On July 31, 1981, the county court determined that the trustee "has failed to establish good cause for the filing of his belated claim . . ." and dismissed the trustee's petition to file the belated claim in the Feuerhelm estate. On November 16, 1982, the District Court affirmed the judgment of the county court.
The trustee assigns and argues two errors. First, the trustee claims that Thompson's claim as an individual was (a) proper notice to the Feuerhelm estate regarding the claim of the trust or (b) a claim filed on behalf of the trust. Second, he claims good cause was shown for permitting the filing of a belated claim by the trust.
One of the statutes involved in the proceedings is § 30-2485: "Limitations on presentation of claims. (a) All claims against a decedent's estate ... are barred against the estate, the personal representative, and the heirs and devisees of the decedent, unless presented as follows:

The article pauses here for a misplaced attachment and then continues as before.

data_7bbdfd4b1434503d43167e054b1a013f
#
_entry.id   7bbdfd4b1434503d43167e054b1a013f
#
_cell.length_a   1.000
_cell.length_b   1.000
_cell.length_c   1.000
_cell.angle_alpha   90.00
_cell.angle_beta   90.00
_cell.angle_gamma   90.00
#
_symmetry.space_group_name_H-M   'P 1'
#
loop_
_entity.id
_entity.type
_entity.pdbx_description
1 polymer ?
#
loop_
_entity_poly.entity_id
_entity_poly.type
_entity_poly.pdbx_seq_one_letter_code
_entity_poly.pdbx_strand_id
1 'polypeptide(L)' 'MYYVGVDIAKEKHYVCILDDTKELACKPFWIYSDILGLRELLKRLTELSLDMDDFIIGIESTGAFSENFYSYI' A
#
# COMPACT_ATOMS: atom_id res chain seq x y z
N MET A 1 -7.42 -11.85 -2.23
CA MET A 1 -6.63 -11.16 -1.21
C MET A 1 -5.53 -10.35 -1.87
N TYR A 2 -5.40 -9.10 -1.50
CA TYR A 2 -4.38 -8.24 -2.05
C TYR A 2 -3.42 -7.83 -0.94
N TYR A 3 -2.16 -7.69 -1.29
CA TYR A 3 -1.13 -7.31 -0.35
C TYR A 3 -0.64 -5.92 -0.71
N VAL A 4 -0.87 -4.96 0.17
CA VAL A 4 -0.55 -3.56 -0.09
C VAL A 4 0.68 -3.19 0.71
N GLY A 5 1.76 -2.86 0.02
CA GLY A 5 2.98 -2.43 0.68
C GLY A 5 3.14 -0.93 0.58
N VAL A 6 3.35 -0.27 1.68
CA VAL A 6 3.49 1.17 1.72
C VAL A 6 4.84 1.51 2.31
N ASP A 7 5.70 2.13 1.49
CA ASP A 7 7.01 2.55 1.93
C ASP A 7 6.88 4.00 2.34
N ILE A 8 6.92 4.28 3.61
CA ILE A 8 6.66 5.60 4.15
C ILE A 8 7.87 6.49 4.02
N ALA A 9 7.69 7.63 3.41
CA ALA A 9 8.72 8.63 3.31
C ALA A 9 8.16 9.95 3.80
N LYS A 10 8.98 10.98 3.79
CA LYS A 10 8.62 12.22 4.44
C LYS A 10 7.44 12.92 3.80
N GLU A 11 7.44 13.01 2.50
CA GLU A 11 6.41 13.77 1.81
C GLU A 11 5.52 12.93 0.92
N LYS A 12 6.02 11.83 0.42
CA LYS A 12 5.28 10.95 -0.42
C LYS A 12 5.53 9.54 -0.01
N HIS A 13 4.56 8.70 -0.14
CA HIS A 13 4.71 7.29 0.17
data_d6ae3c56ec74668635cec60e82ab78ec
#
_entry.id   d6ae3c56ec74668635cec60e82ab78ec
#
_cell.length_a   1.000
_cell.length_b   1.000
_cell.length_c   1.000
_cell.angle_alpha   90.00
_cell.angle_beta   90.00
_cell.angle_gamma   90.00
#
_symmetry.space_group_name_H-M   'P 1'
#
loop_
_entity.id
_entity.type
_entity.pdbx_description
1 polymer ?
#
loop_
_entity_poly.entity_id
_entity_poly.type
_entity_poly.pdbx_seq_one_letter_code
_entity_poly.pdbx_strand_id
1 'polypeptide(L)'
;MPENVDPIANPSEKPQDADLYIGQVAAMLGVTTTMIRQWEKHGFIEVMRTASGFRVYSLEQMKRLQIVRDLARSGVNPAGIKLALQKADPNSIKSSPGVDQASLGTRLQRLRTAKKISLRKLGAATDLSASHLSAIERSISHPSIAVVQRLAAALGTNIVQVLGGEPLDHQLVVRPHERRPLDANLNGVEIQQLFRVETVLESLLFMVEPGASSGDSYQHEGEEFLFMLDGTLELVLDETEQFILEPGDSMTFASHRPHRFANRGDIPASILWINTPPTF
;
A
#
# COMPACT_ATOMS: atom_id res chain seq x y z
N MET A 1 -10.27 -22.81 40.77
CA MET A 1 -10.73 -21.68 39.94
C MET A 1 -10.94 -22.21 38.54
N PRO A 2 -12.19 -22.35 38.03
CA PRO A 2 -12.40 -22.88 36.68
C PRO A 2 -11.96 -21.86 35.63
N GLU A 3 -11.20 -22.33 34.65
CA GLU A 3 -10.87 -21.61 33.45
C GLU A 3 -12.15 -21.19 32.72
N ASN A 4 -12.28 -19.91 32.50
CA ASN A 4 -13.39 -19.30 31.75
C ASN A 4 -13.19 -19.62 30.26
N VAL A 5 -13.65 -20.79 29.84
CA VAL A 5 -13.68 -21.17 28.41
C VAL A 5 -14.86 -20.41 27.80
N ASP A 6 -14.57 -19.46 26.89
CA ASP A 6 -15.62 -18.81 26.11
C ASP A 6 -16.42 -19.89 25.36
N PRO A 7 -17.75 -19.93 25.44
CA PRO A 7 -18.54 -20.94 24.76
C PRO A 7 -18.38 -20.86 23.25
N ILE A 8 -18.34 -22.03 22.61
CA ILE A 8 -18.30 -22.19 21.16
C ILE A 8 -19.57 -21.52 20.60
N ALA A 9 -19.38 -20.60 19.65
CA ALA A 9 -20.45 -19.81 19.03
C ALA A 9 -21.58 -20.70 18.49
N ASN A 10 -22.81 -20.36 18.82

"(1) within two months after the date of the first publication of notice to creditors if notice is given in compliance with section 30-2483.... If any creditor has a claim against a decedent's estate which arose before the death of the decedent and which was not presented within the time allowed by this subdivision, including any creditor who did not receive notice, such creditor may apply to the court within sixty days after the expiration date provided in this subdivision for additional time and the court, upon good cause shown, may allow further time not to exceed thirty days."
The purpose of the nonclaim statute, § 30-2485, is facilitation and expedition of proceedings for distribution of a decedent's estate, including an early appraisal of the respective rights of interested persons and prompt settlement of demands against the estate. As a result of the nonclaim statute, the probate court or the personal representative can readily ascertain the nature and extent of the decedent's debts, determine whether any sale of property is necessary to satisfy a decedent's debts, and project a probable time at which the decedent's estate will be ready for distribution. See, 2A Neb.Rev.Stat. General Comment at 674 (Reissue 1979); Simpson v. First Nat. Bank & Trust Co. of Lake Worth, 318 So. 2d 209 (Fla.App. 1975).